Today I see the small startups as the lifeblood of our future technological products and advancement.  They are the minnows that are feeding the sharks in our corporate ecosphere.  And you know something?  I don't think this is a problem at all.  I see it as a symbiotic relationship that benefits all sides.

If you are a minnow (innovator), there is little to encumber you from taking a great idea and getting it "birthed" into the world.  However, as the small innovator you do not have the ability to commercialize your wonder product into something that can benefit the masses.  If you are a shark, it's likely that you have grown too big in size, structure, and bureacracy to have much luck envisioning or innovating in a timeframe fast enough to be relevant.  However, you likely have bucketloads of cash that you can use to separate an individual or small company from their technological marvel.  Everyone ends up benefitting.  After Yahoo! gave young David Karp $1.1 billion for Tumblr, I can guarantee that tens of thousands of young coders and inventors disappeared into their garages to work on the next big thing.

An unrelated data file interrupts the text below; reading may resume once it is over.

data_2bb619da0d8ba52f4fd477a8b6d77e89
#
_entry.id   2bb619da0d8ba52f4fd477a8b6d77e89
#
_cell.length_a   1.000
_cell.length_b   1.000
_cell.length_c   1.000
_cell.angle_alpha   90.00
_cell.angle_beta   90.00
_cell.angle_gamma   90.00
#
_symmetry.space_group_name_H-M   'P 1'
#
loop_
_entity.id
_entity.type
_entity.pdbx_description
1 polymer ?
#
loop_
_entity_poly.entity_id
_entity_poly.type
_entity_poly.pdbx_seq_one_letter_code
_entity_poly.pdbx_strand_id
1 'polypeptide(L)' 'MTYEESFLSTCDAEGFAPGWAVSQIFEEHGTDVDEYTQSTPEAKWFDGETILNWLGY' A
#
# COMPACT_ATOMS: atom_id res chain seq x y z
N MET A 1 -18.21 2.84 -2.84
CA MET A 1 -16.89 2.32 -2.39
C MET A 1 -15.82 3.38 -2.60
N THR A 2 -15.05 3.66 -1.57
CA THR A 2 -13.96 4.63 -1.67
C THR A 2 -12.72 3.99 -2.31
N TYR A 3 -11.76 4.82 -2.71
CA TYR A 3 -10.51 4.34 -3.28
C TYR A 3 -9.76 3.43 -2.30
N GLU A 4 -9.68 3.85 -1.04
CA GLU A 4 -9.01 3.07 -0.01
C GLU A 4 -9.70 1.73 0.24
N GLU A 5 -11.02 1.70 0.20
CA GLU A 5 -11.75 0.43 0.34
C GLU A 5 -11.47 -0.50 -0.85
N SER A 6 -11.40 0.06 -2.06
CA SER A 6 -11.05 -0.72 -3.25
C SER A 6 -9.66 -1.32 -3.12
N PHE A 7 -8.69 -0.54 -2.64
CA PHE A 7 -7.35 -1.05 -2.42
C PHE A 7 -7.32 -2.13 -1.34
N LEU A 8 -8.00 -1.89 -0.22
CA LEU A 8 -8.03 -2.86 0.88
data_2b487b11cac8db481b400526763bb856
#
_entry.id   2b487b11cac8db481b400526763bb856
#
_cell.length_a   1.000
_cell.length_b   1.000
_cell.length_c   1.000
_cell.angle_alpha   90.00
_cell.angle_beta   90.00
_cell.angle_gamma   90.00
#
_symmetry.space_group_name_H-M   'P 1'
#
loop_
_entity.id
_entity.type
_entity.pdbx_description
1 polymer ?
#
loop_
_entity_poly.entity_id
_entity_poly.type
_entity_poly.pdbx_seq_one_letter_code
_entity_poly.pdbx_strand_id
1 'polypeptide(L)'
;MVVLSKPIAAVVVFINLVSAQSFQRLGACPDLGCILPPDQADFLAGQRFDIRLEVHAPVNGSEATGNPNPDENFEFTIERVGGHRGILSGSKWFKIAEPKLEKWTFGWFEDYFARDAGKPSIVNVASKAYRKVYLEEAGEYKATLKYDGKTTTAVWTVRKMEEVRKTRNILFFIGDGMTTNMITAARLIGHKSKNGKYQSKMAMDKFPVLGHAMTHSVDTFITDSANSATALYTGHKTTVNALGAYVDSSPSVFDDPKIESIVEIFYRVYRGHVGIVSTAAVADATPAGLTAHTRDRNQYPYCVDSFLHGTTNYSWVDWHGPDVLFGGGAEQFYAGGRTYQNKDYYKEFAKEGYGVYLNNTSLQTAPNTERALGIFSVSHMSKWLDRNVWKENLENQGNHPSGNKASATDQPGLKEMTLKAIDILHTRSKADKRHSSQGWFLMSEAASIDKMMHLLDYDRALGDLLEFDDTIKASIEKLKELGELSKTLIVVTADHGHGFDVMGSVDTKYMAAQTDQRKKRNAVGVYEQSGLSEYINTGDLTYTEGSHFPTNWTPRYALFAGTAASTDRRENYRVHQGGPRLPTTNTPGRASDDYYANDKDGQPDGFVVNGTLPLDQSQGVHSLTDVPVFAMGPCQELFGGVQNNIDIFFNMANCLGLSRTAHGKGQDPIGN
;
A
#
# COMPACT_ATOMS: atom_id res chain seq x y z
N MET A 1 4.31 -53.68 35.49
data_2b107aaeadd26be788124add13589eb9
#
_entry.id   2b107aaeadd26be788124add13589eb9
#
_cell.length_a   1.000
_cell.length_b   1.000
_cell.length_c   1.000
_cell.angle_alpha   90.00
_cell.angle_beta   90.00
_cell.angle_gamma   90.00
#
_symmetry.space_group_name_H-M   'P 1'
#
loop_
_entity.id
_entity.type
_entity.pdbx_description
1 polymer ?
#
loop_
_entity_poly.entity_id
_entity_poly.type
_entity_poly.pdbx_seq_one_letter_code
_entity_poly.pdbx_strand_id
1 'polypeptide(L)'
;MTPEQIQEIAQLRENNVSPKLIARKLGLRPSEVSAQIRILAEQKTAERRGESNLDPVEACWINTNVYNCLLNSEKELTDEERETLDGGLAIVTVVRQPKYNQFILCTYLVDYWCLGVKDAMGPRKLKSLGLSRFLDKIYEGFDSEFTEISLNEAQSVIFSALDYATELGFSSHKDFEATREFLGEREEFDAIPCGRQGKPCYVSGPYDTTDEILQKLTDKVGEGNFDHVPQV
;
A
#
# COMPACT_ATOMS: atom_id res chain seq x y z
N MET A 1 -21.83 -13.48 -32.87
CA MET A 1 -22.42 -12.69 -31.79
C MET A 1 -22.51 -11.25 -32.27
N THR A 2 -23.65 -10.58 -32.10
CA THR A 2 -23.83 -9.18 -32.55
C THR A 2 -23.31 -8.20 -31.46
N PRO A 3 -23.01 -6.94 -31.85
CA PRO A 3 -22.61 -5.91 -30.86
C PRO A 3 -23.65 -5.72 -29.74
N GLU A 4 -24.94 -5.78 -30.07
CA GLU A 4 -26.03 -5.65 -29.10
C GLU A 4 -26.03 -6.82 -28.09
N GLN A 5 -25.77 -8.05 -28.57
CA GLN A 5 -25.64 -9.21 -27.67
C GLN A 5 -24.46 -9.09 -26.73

It is a testament to free-(er) market system in the United States that this pipeline transfer of ideas and technologies from smaller to larger entities has developed.  I know the same happens in other parts of the world as well to a lesser extent and is the lifeblood of the future tech industry.

As a finale, let's take a list at a number of larger tech companies and see just how they are fueling their growth in the minnow-to-shark method.

Facebook -- 46 acquisitions in less than nine years including Instagram, WhatsApp, and just recently Oculus (virtual reality!)

Yahoo -- In the two years that Marissa Meyer has been CEO, Yahoo has made over 40 acquisitions including Tumblr and and InterClick.

VMWare -- They have been building their entire mobility strategy around acquired technologies including Nicira and AirWatch.

Cisco -- Over 25 acquisitions since 2010 including Tandberg, Meraki, and Sourcefire.

Citrix -- Almost 15 acquisitions since 2010 including Zenprise, Cloud.com, and Bytemobile.  Citrix is building in large part its entire mobile device management (MDM) strategy around the Zenprise technology.

Google -- This giant shark, or megalodan, has made about 150 acquisitions since 2001.  One of their biggest acquisitions was actually another shark named "Motorola Mobility".  Ever heard of them?  Imagine being able to pay $12.5 billion for another company just so you can have its patents while you throw away all the other components.  And oh, don't forget about Waze, Meebo, and Bump.

Apple -- The Fruit company has been more frugal with its money, which is probably why they have a pirate's hoard of booty, somewhere north of the $100 billion mark.  Still, they have made about 20 acquisitions since the death of Steve Jobs.